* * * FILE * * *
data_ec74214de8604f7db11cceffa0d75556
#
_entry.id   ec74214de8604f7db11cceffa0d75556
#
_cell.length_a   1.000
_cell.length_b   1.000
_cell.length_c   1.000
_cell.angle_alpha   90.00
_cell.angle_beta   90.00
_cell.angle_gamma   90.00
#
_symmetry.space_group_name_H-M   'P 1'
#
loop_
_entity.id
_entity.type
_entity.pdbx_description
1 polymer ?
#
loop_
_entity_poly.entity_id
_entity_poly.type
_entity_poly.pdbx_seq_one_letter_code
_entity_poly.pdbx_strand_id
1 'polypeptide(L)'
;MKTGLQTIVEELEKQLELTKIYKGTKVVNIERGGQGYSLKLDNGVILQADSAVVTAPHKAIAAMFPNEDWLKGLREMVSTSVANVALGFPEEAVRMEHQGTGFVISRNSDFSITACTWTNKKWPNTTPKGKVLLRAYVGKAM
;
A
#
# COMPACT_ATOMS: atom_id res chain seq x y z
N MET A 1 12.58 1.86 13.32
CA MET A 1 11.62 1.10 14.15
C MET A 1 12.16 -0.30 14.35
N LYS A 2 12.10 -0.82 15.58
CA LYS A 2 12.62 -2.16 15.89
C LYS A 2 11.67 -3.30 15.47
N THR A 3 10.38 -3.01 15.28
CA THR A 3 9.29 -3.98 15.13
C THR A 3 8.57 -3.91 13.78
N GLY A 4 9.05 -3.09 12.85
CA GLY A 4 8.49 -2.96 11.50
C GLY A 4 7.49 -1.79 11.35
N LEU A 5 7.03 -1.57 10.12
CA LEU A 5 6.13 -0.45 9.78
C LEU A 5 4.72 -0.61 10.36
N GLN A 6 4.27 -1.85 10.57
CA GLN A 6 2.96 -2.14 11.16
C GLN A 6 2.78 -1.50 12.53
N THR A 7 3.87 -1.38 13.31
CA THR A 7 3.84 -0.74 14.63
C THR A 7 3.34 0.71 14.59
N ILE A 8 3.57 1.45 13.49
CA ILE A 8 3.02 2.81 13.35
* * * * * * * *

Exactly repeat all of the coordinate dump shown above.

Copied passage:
data_ec74214de8604f7db11cceffa0d75556
#
_entry.id   ec74214de8604f7db11cceffa0d75556
#
_cell.length_a   1.000
_cell.length_b   1.000
_cell.length_c   1.000
_cell.angle_alpha   90.00
_cell.angle_beta   90.00
_cell.angle_gamma   90.00
#
_symmetry.space_group_name_H-M   'P 1'
#
loop_
_entity.id
_entity.type
_entity.pdbx_description
1 polymer ?
#
loop_
_entity_poly.entity_id
_entity_poly.type
_entity_poly.pdbx_seq_one_letter_code
_entity_poly.pdbx_strand_id
1 'polypeptide(L)'
;MKTGLQTIVEELEKQLELTKIYKGTKVVNIERGGQGYSLKLDNGVILQADSAVVTAPHKAIAAMFPNEDWLKGLREMVSTSVANVALGFPEEAVRMEHQGTGFVISRNSDFSITACTWTNKKWPNTTPKGKVLLRAYVGKAM
;
A
#
# COMPACT_ATOMS: atom_id res chain seq x y z
N MET A 1 12.58 1.86 13.32
CA MET A 1 11.62 1.10 14.15
C MET A 1 12.16 -0.30 14.35
N LYS A 2 12.10 -0.82 15.58
CA LYS A 2 12.62 -2.16 15.89
C LYS A 2 11.67 -3.30 15.47
N THR A 3 10.38 -3.01 15.28
CA THR A 3 9.29 -3.98 15.13
C THR A 3 8.57 -3.91 13.78
N GLY A 4 9.05 -3.09 12.85
CA GLY A 4 8.49 -2.96 11.50
C GLY A 4 7.49 -1.79 11.35
N LEU A 5 7.03 -1.57 10.12
CA LEU A 5 6.13 -0.45 9.78
C LEU A 5 4.72 -0.61 10.36
N GLN A 6 4.27 -1.85 10.57
CA GLN A 6 2.96 -2.14 11.16
C GLN A 6 2.78 -1.50 12.53
N THR A 7 3.87 -1.38 13.31
CA THR A 7 3.84 -0.74 14.63
C THR A 7 3.34 0.71 14.59
N ILE A 8 3.57 1.45 13.49
CA ILE A 8 3.02 2.81 13.35